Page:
The OUT command pops a word off the top of the stack and prints it to the standard out text area.

	BIPUSH 0x41	// Push "A"
	OUT		// Print "A"
The IN command reads a character from the key buffer and pushes its value onto the stack. If no key is available to read (no key pressed, all keys have been read), zero will be pushed onto the stack. Therefore, it is usually a good idea for a program to loop until IN returns a valid value.
getch:	IN		// read character
	DUP		// duplicate value for comparison
	IFEQ reread	// if character=0 (no key press), goto reread
	GOTO done	// else, goto done (character is valid key press)
reread:	POP		// pop invalid number
	GOTO getch	// try getting another character

done:			// key stroke is on top of stack


The IJVM assembler uses C++ style comments: // (double forward slash) indicates the start of a comment. Everything following //, up to the end-of-line character, is treated as a comment.

9. .ijvm file format

An .ijvm file contains a 32-bit magic number, which identifies the file as a program that can be executed on the mic1 simulator, and any number of data blocks. A data block has three parts, a 32-bit origin that indicates where in memory the block is to be loaded, a 32-bit byte count that indicates how many bytes of data are in the block, and the actual data bytes to be loaded into memory.

	binary file = <32-bit magic number> [block]*
	block       = <32-bit origin> <32-bit byte count> 
The 1.0 release of the IJVM Assembler creates two blocks, the constant pool and the program code.

10. IJVM Instructions

Mnemonic Operands Description
BIPUSH byte Push a byte onto stack
DUP N/A Copy top word on stack and push onto stack
ERR N/A Print an error message and halt the simulator
GOTO label name Unconditional jump
HALT N/A Halt the simulator
IADD N/A Pop two words from stack; push their sum
IAND N/A Pop two words from stack; push Boolean AND
IFEQ label name Pop word from stack and branch if it is zero
IFLT label name Pop word from stack and branch if it is less than zero
IF_ICMPEQ label name Pop two words from stack and branch if they are equal
IINC variable name, byte Add a constant value to a local variable
ILOAD variable name Push local variable onto stack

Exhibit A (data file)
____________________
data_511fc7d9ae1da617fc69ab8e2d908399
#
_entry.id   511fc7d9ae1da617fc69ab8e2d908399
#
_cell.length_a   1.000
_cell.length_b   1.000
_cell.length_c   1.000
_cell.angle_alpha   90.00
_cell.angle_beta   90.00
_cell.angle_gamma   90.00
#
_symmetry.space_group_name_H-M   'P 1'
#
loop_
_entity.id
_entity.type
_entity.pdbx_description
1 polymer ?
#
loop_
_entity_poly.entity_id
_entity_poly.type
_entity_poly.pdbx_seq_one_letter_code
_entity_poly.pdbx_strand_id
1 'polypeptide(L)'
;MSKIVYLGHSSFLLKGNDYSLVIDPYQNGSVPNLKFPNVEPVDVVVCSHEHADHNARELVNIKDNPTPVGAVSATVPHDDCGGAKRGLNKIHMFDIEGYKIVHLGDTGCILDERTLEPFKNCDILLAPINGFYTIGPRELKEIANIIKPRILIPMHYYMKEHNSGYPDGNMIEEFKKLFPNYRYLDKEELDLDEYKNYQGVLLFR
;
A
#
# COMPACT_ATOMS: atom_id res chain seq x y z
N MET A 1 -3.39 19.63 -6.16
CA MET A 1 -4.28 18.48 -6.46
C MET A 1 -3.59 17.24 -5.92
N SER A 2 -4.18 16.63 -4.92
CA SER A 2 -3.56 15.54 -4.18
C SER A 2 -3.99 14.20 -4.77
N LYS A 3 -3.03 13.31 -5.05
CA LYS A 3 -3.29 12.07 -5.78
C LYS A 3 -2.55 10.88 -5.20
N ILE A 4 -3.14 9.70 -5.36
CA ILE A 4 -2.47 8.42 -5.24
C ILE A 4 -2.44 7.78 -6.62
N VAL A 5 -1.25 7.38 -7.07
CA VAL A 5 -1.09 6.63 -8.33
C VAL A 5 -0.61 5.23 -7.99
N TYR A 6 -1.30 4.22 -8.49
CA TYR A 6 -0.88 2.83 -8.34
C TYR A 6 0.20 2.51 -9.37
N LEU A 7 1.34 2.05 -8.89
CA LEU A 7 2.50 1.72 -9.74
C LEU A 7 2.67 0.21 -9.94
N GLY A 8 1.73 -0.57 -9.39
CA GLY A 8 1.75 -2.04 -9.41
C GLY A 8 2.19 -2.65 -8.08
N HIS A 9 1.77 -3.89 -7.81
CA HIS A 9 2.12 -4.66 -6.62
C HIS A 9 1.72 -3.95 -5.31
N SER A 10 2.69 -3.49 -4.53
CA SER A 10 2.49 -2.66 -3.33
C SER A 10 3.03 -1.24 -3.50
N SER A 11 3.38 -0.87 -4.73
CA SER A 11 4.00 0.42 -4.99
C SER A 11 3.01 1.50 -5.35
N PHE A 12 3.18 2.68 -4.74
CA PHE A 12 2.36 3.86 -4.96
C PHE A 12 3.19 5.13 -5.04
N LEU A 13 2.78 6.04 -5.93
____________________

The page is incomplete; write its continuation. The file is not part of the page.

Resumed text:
IN N/A Reads a character from the keyboard buffer and pushes it onto the stack. If no character is available, 0 is pushed
INVOKEVIRTUAL method name Invoke a method
IOR N/A Pop two words from stack; push Boolean OR
IRETURN N/A Return from method with integer value
ISTORE variable name Pop word from stack and store in local variable
ISUB N/A Pop two words from stack; push their difference
LDC_W constant name Push constant from constant pool onto stack
NOP N/A Do nothing
OUT N/A Pop word off stack and print it to standard out
POP N/A Delete word from top of stack
SWAP N/A Swap the two top words on the stack
WIDE N/A Prefix instruction; next instruction has a 16-bit index

Operand descriptions:

  • byte: A numeric literal, in octal (032 - leading zero), decimal (26 - no leading digits), or hexadecimal (0x1A - leading zero-x) format. Character literals ('M - leading single quote) are also allowed. Compiled to a 1-byte constant
  • label name: The string name of a label (see Label). Compiled to a 2-byte offset
  • variable name: The string name of a local variable. Compiled to a 1-byte value, indicating an offset into the local variable frame.
  • method name: The string name of a method. When compiled, the address of the method is calculated and put into the constant pool. This operand is then replaced with the 2-byte index (in the constant pool) of the address.
  • constant name: The string name of a constant. Compiled to a 2-byte index.
  • N/A: This instruction takes no operands.

    11. ijvm.conf

    This required file contains descriptions of all of the instructions in the language. The description contains the opcodes, mnemonics, and parameter types (if any) of each instruction that is to be recognized by the assembler. This file can be altered and extended, as long as the microprogram is altered to support any changes made.